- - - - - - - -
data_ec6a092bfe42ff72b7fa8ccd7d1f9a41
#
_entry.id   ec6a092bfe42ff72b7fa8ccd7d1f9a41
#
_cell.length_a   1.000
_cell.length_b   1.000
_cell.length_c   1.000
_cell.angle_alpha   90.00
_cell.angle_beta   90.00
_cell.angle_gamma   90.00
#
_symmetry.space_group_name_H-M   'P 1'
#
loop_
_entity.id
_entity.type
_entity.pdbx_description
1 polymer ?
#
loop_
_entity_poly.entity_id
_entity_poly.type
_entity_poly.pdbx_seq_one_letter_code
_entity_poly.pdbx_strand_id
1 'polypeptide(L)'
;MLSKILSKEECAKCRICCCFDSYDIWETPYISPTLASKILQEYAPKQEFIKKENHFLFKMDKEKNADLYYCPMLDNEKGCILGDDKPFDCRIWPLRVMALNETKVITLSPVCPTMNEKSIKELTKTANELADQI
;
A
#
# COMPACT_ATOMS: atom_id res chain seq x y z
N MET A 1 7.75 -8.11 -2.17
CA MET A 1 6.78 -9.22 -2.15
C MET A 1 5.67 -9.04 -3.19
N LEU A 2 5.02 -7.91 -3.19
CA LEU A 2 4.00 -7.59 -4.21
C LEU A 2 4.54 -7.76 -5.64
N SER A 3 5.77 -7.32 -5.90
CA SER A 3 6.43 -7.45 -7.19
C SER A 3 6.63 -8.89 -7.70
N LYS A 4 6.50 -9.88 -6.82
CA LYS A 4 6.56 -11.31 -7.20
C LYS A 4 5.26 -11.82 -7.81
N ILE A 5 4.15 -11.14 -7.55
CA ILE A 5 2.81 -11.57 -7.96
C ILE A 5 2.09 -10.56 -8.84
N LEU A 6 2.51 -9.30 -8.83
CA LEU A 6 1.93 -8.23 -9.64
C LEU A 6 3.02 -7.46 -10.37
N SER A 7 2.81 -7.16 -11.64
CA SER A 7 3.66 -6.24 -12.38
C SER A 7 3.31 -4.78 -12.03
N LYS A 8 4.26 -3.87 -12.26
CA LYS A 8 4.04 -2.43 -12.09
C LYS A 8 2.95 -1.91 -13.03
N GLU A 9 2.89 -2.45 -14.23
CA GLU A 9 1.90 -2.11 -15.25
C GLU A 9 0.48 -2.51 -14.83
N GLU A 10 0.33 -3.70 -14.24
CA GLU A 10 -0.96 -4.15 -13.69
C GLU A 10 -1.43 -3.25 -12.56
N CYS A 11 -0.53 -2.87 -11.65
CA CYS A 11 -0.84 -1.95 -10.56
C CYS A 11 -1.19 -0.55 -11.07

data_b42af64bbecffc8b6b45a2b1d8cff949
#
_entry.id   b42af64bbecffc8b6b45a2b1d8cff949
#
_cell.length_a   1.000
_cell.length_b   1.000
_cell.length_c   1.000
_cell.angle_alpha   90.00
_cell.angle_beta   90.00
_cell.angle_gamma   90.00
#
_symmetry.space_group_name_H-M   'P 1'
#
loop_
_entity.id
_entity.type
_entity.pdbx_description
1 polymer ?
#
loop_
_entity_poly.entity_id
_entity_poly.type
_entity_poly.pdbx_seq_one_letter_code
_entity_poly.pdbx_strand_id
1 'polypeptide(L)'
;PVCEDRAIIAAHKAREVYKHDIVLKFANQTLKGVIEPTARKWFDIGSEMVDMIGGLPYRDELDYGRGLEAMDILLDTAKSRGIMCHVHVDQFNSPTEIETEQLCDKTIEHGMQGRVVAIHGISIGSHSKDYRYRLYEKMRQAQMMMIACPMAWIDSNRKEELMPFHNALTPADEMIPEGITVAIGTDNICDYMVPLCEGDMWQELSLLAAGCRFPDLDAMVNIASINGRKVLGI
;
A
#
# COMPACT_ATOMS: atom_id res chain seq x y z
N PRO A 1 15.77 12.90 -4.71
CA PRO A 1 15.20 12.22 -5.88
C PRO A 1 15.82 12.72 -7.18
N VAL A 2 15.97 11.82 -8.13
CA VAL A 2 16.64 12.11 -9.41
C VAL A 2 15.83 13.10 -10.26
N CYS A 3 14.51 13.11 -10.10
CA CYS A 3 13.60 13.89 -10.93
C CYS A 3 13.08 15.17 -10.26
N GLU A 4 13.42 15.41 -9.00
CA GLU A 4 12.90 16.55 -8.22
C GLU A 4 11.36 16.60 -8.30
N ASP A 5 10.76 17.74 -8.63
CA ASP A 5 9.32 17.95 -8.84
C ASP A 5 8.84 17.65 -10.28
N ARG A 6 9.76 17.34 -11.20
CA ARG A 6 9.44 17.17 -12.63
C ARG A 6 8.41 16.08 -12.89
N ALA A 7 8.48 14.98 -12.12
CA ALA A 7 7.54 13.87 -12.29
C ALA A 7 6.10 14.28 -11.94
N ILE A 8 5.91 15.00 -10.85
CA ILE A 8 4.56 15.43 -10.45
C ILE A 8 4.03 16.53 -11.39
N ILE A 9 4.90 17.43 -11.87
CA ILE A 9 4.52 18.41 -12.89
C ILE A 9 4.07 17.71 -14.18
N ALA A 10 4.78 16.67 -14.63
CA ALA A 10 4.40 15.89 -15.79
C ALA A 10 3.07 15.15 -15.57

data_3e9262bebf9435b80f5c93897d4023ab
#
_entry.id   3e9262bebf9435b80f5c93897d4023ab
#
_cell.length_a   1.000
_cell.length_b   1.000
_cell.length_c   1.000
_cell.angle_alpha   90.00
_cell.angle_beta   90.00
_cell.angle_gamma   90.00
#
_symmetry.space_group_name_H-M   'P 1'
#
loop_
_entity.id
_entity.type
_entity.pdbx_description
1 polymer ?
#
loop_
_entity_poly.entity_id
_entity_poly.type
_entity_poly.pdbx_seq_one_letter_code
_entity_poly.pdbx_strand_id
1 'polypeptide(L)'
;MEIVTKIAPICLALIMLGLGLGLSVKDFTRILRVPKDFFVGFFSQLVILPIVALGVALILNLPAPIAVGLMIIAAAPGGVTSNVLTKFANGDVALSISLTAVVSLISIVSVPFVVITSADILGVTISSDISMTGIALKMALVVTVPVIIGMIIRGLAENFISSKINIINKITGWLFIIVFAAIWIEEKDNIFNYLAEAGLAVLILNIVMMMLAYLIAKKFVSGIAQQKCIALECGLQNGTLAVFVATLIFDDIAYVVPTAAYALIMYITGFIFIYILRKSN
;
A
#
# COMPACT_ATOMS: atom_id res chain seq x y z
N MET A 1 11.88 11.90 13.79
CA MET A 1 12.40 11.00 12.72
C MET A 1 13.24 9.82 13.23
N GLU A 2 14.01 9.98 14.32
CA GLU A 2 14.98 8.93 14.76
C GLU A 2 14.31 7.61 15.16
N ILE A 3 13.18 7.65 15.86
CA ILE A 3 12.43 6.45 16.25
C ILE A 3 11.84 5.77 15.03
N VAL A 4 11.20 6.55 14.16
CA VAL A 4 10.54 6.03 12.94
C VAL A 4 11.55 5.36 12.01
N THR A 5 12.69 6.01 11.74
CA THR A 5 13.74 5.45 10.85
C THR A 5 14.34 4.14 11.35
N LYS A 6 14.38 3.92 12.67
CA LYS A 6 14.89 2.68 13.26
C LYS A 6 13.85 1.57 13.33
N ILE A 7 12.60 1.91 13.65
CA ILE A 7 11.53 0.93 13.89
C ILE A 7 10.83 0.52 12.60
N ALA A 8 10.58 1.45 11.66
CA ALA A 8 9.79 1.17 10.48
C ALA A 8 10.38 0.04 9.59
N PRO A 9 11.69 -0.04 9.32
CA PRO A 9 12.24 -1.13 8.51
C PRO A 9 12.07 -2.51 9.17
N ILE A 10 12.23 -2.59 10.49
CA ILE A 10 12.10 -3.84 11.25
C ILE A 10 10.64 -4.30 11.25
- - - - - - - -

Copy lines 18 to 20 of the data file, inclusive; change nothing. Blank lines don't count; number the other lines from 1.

1 polymer ?
#
loop_